In fact, I’ve heard horror stories of malware that makes it past one person’s defenses to infect a single machine … and from that machine, move on to infect an entire small business’s network.
In situations like yours, a two-router solution can be a fine approach to protecting your computers. But yes, it can be a little complex to set up, and there are side effects. Fortunately, there are simpler ways to avoid spreading malware.
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Some malware travels by network
While most malware these days has to be “invited” in – by downloading and running an infected file, or opening an infected attachment – another, perhaps even older class of malware is still present: the network-based threat.
Network-based malware simply uses your machine’s network connection to probe for other machines on the network, and then attempts to exploit any network-based vulnerabilities on that machine. If successful, the malware can spread from machine to machine simply by using the network connection.
For the most part, these types of malware aren’t as prevalent as they once were. But if you connect directly to the internet without any kind of protection, you can actually see that there are infected machines continually reaching out and probing for other vulnerable machines. These machines – often older, unattended machines that have never been updated or properly secured – are responsible for generating what some refer to as “internet background noise” as they keep plugging away, looking for other vulnerable machines.
Fortunately, protection is simple.
Your router protects you from the world
As I said, the internet is full of infected machines trying to reach any vulnerable machines they can.
Fortunately, your router acts as a firewall to stop them cold. Machines on the internet cannot initiate a connection to a machine on your side of your router; connections can only be made by your computer, outbound.
And that makes all the difference. You only connect to machines you, or the software on your machine, chooses to connect to. By maintaining good behavior, you know not to connect to machines, servers, or sites that want to infect you with malware.
But what happens when someone slips up? What happens when malware is invited in?
Windows firewall protects you from local machines
It used to be the case that Windows Firewall was something most folks, myself included, recommended you turn off, as long as you were using some other firewall, like your router.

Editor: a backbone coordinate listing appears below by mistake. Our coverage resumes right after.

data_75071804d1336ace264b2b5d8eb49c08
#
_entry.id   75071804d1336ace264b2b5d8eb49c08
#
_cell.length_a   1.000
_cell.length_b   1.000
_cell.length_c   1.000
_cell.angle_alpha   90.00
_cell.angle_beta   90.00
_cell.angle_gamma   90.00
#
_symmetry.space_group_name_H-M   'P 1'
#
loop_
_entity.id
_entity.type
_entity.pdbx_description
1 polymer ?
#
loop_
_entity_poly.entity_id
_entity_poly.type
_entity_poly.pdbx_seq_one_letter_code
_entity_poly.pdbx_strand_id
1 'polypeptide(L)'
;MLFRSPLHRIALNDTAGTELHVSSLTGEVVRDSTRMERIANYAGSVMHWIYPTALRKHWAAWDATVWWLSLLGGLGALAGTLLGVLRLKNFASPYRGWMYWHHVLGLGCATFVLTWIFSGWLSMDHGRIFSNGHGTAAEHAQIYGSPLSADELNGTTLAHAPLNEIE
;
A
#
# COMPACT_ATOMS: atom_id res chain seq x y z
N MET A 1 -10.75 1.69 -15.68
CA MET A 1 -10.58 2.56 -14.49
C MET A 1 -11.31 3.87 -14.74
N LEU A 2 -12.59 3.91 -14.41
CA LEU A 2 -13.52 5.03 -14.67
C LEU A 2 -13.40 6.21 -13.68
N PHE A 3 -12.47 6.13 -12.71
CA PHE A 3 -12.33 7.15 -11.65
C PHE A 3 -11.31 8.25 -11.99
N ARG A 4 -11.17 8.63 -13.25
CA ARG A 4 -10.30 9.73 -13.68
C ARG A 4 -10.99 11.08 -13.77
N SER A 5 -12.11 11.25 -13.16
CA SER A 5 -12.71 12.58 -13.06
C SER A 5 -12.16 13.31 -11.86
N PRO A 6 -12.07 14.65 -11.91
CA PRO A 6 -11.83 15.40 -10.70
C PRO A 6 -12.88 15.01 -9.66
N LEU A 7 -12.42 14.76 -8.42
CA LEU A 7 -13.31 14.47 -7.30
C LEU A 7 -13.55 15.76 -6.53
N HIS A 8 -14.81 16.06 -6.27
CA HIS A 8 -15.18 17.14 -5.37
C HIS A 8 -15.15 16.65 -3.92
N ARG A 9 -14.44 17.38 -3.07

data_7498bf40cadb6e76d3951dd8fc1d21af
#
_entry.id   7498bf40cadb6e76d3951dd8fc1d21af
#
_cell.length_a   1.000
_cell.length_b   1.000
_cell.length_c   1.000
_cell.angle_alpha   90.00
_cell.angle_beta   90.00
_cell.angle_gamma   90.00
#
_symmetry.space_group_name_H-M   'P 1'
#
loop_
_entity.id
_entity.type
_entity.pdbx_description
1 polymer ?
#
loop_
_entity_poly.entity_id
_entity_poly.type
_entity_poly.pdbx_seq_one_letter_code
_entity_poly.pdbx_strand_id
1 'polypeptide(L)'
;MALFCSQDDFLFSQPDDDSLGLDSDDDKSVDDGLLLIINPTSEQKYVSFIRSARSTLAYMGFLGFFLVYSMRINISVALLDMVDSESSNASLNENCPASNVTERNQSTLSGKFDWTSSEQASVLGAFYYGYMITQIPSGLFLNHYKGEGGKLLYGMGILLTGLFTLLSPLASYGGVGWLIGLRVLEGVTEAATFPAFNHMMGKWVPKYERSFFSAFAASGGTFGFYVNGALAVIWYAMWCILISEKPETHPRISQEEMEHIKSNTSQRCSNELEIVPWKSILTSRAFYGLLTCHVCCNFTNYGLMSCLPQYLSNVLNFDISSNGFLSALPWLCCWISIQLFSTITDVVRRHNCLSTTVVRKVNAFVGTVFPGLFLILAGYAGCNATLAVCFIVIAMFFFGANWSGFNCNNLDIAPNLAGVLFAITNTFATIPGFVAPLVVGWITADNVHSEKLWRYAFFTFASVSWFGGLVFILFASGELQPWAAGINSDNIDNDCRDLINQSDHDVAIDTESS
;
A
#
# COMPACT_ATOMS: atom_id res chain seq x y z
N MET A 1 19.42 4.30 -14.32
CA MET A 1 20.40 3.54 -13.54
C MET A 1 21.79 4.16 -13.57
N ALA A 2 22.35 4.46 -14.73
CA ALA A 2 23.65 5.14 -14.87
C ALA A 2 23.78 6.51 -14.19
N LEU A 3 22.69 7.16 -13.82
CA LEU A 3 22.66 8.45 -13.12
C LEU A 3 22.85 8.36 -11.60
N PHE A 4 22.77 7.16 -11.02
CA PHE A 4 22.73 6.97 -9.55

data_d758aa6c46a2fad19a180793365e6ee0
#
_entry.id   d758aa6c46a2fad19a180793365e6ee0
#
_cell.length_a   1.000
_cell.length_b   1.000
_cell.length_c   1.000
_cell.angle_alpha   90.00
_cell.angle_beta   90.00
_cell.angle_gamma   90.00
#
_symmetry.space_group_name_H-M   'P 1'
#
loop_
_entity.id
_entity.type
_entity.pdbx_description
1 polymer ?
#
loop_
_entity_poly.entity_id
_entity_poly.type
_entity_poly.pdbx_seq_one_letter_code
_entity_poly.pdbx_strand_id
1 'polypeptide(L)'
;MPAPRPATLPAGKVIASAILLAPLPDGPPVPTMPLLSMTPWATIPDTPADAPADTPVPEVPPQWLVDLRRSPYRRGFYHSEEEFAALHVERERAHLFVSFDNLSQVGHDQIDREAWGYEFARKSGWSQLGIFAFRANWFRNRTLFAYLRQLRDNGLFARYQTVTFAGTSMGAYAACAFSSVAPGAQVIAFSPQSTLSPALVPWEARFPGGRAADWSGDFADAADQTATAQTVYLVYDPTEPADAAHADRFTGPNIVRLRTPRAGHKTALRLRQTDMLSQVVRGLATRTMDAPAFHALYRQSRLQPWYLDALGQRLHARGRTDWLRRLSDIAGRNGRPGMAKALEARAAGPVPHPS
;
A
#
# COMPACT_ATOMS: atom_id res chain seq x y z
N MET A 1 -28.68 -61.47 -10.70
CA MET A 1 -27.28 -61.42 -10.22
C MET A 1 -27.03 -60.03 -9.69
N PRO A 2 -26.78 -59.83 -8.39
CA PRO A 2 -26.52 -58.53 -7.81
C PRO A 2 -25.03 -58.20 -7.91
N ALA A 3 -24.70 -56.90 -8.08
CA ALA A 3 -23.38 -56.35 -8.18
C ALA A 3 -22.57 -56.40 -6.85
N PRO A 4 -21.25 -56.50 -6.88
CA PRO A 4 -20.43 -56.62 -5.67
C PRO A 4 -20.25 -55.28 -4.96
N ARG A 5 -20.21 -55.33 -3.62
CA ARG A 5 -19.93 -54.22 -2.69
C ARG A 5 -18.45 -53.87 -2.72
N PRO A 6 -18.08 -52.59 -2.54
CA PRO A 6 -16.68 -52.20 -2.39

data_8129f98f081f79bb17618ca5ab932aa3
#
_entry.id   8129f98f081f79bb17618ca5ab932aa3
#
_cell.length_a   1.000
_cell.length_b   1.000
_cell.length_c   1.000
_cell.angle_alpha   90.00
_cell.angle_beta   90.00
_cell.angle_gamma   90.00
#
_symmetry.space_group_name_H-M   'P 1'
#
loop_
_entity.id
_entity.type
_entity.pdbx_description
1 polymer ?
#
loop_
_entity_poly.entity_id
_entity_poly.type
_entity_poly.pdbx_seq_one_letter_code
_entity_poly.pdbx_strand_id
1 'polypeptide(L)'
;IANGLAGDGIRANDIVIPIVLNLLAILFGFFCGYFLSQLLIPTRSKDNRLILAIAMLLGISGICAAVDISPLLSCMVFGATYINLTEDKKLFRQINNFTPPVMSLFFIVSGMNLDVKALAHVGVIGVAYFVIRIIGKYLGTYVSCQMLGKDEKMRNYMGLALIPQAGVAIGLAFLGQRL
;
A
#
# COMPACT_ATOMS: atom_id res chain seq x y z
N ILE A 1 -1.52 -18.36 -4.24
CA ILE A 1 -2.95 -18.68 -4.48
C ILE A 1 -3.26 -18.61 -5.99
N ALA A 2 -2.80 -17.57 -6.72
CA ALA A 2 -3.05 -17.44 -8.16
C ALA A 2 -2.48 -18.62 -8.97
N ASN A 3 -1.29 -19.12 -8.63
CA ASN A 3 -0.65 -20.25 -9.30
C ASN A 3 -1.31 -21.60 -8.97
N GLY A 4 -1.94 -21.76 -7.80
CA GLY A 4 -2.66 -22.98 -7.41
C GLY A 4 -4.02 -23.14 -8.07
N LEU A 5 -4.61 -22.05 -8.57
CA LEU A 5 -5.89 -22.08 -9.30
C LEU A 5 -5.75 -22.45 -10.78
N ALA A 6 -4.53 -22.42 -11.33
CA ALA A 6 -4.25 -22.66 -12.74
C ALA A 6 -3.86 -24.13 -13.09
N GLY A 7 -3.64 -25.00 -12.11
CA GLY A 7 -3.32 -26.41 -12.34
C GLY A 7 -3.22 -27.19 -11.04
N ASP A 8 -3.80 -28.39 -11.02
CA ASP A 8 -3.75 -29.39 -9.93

That’s no longer the case, for two reasons.
First, that advice was based on its impact on your system performance. That’s no longer an issue, and Windows Firewall can be left on with negligible effect in almost all cases.
Second, by leaving it on, you’re protected from exactly what brought us here: malware that makes it onto another machine on your local network. Even if an infected machine is sitting right next to yours on the same local network with nothing in between, Windows Firewall is there, rejecting those unsolicited requests.
Your LAN and other machines
Windows Firewall will also protect your machine from other computers that share the “safe side” of your router, like your mother’s. If her computer becomes infected with network-based malware, then your use of the firewall will stop it from reaching your machine.
In fact, that is true if you have any machines on your network that you might not trust, like computers used by children or guests.
In your case, I would recommend that turning on Windows Firewall if it’s not already active on your machine. In fact, on most modern machines I advise turning it on in any case; it doesn’t hurt, and it’s an additional layer of protection.
While Windows Firewall is probably the easiest solution to implement, there are other approaches that can be used as well, either instead of, or in conjunction with it.
Multiple routers. I actually lay out an approach to doing this in How do I protect myself from my children? By using a second router, you can set up a separate local sub-network isolating some of your machines. With a little help from your ISP (in the form of a second IP address), you might even be able to set up completely separate network.
Guest-access routers. Many WiFi routers now include two network connections: the primary connection to your local network, and a second one for the use of your guests. The two are then completely isolated from one another, sharing only that internet connection. The “guest” network doesn’t have to be for guests – it could be how your children, mother, or other less risk-conscious individuals connect, without putting your computers at risk.
I’d be remiss if I didn’t remind you that none of this replaces good internet safety habits. Specifically:
- Keep your anti-malware tools running and up-to-date. Network-based threats are only one type of malware. The networking solutions discussed here will not protect you from other forms of malware, such as malicious downloads or attachments.
- Be careful sharing files. If you transfer files from one machine to another, you’re bypassing any network protection you have in place. Copying an infected file from your mother’s computer to a USB stick, and then copying that file to your own machine, is a fine way to compromise your own machine without realizing it.
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